Bias towards women development was from women themselves
Malaysian Gas Association (MGA), in collaboration with Petronas Leading Women Network (PLWN), held the second edition of the MGA Industry Talk recently.
Focusing on the role of women in energy transition and the increasing blurring of lines between the oil & gas and the renewable energy sector, the ‘Conversation in D&I: Role of Women in Energy Transition’ live event drew the interest of more than 100 participation from MGA and PLWN.
The audience was welcomed by the emcee, Nabila Farhana Zainal Abidin from PLWN. It was followed by opening remarks from Hazli Sham Kassim, who represented both organisations as the President of MGA and the Lead, Signature Program 2 of PETRONAS Leading Women
The event featured three distinguished women professionals in the energy sector: Dr Wei-nee Chen (Vice President, New Energy Ventures, Hibiscus Petroleum Berhad), Barbara Jinks (Programme Manager for Green Gas Delivery & Use, International Renewable Energy Agency) and Suhana Sidik (Head of Portfolio Management and Risk, New Energy, Petronas).
The session was moderated by Rosman Hamzah, the Secretary-General of MGA.
Discussions were filled with captivating stories showcasing the panellists’ unique experiences transcending between the oil & gas and the renewable energy sectors.
Among the topics discussed were:
• the D&I status, opportunities and challenges in both sectors;
• the blurring of the line between oil & gas and renewable energy provides opportunities for professionals to migrate or transverse between the two sectors;
• how the two sectors could learn from each other to improve D&I and increase women participation at all levels.
According to Suhana, while diversity ensured women joined and participated, inclusion was crucial to ensure women had a conducive environment and support to stay in the organisation and had equal opportunities for promotions.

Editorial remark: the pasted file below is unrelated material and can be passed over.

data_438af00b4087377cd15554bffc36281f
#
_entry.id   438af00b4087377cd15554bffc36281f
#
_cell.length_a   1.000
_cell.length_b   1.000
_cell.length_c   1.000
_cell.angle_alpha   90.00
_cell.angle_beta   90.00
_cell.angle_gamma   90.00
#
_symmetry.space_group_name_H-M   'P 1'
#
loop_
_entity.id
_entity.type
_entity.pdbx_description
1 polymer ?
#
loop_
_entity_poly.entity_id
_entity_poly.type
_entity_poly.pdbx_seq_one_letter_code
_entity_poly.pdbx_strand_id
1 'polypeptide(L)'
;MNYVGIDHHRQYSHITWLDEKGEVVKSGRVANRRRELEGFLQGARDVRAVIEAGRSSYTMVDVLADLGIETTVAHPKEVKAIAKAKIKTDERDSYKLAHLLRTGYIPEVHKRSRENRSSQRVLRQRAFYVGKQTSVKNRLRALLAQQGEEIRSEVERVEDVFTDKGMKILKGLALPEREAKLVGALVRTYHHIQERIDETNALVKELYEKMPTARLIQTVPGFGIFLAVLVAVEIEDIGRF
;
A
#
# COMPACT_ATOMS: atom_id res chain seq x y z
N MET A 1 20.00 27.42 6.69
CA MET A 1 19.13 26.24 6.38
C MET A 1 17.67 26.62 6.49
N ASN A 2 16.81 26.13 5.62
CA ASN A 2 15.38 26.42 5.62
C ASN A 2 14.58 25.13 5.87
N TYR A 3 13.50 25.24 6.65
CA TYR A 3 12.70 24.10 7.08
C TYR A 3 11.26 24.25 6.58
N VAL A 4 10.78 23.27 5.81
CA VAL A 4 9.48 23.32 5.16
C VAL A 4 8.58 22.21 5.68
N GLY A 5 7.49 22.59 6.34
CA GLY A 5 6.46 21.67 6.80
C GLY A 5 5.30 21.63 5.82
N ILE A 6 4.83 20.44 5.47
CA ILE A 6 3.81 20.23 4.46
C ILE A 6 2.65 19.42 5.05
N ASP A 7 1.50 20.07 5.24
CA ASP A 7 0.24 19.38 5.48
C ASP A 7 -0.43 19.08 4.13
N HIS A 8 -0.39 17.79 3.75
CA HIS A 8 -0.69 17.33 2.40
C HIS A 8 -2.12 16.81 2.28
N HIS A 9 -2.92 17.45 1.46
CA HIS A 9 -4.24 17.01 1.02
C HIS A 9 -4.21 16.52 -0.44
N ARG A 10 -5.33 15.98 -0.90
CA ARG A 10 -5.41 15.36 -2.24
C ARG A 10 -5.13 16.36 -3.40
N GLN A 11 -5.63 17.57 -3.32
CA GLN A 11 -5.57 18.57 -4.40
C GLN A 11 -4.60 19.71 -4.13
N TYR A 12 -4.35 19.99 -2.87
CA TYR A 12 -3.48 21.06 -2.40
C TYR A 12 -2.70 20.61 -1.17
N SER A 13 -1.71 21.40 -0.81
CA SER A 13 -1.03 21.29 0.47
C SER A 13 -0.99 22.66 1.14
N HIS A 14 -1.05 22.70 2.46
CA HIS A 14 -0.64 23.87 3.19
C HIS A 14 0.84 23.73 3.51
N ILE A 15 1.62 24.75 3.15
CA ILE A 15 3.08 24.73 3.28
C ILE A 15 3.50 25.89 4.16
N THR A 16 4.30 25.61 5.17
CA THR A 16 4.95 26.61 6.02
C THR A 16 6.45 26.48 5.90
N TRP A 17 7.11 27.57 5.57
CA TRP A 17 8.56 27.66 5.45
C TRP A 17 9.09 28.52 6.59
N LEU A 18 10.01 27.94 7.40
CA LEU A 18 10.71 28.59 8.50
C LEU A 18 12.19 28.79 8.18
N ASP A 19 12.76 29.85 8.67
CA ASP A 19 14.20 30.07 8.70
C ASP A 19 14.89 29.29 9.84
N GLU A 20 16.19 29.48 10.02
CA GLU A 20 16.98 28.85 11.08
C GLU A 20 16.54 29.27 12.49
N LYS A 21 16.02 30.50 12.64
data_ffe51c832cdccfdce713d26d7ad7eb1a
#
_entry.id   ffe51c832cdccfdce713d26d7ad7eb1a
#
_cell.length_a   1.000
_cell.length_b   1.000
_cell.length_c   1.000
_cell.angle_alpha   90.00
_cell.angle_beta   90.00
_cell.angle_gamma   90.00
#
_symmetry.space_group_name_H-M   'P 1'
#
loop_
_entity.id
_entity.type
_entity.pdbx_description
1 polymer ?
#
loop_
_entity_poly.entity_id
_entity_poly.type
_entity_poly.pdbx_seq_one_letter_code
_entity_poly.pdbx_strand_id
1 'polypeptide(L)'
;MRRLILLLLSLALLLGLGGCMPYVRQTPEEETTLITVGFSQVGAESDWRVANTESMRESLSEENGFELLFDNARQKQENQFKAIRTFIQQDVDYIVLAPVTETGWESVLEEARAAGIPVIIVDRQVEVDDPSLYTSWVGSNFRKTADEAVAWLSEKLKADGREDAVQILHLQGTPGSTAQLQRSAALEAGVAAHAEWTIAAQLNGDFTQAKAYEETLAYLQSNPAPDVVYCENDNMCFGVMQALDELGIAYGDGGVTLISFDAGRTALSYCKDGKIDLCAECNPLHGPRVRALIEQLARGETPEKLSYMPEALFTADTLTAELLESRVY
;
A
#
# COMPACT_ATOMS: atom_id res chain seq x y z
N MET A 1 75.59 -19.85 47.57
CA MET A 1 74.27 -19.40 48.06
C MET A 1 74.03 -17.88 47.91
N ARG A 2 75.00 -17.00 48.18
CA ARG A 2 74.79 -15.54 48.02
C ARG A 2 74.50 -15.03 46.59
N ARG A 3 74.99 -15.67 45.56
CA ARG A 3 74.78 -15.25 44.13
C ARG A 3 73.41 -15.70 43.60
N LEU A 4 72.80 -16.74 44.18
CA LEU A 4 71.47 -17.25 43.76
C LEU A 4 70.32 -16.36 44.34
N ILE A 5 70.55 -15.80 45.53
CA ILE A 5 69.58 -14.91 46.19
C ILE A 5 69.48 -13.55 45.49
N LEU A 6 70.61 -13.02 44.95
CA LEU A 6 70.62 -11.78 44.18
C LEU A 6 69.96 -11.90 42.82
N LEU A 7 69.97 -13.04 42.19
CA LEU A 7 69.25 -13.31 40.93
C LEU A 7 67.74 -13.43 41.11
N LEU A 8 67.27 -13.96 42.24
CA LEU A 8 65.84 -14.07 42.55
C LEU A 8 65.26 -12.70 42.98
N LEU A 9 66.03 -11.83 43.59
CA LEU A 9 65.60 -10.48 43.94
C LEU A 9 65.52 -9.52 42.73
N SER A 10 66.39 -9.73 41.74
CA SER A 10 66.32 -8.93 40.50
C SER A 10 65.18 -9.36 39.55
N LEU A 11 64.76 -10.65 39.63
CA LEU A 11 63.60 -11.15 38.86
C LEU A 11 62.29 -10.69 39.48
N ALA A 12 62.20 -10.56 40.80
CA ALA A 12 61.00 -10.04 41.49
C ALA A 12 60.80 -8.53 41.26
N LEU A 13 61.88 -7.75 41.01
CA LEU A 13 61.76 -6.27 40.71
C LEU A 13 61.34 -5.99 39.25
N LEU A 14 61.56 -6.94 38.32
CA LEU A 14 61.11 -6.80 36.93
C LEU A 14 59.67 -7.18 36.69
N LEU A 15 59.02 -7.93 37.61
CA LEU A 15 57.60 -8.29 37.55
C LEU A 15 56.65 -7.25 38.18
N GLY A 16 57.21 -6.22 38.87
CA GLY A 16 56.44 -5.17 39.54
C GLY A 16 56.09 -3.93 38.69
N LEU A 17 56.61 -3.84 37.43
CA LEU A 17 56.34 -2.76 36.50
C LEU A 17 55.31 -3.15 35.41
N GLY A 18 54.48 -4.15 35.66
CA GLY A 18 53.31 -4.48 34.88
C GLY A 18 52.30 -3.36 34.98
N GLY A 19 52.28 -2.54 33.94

She said: “Companies that commit themselves to a more D&I leadership are proven to be more successful. At PLWN, gender D&I is high on our agenda. It is important to acknowledge that gender D&I is imperative and helps businesses thrive and achieve competitive advantage.”
Wei-nee added: “We only have one earth, and we do not have planet B. And time is not on our side. What we lack in time, we make up by harnessing the immense talents of both women and men. We’ll get there. And when we do, we’ll know our transition has been just and inclusive.”
Barbara said gender balance was a keystone for greater sustainability and more inclusive energy development. The global energy transition allowed us to reshape how energy is produced and distributed to reach gender equality.
“IRENA will continue to promote the importance of the role of women across all areas of renewable energy.”
Following were the key takeaways from the lively one-hour conversation between the moderator and panellists:
• Both sectors offer a different unique experience on D&I. The synergy between the two sectors is vital to enable its work environment to keep pace with the energy transition and provide long-term employment opportunities.
• With more women professionals traversing between the two energy sectors, their unique strength provides opportunities for improvement to create the right D&I environment for women to thrive.
• Turning words into action, the whole industry ecosystem needs to empower greater D&I in both sectors to accelerate and advance the energy transition.
• The broad participation of women in all the energy sectors is needed for a thriving clean energy transition.
Similarly, gas & renewable energy complement each other in pursuit of the energy transition.
The conversation ended with the panellists sharing some advice for women in the energy industry.
Barbara urged women to follow their heart.
“If you want to do something, you do it. Pick an industry, the renewables or gas that needs to be fixed, and make it better. And if you fail, that’s fine, but you will probably succeed if you love what you’re doing.”
She also advised them to reach out and ask for help from other women that they admire. “I think most women would be happy to talk and help out.”
Wei-nee shared that women tend to miss out or forego an opportunity
because they feel they are not ready or skilled yet. Her advice to women was to take up the possibility that aligned with their passion, even if they only had some of the skills.
“Opportunities are hard to come by, so don’t miss out. Jump into that opportunity first. And after that, you work hard to deliver and make sure that you deliver.”
Suhana noted the most extensive critiques and bias towards women development were from women themselves.
“We need to start supporting each other as we are in the minority. Let’s support and push each other up rather than pulling people down.” — @green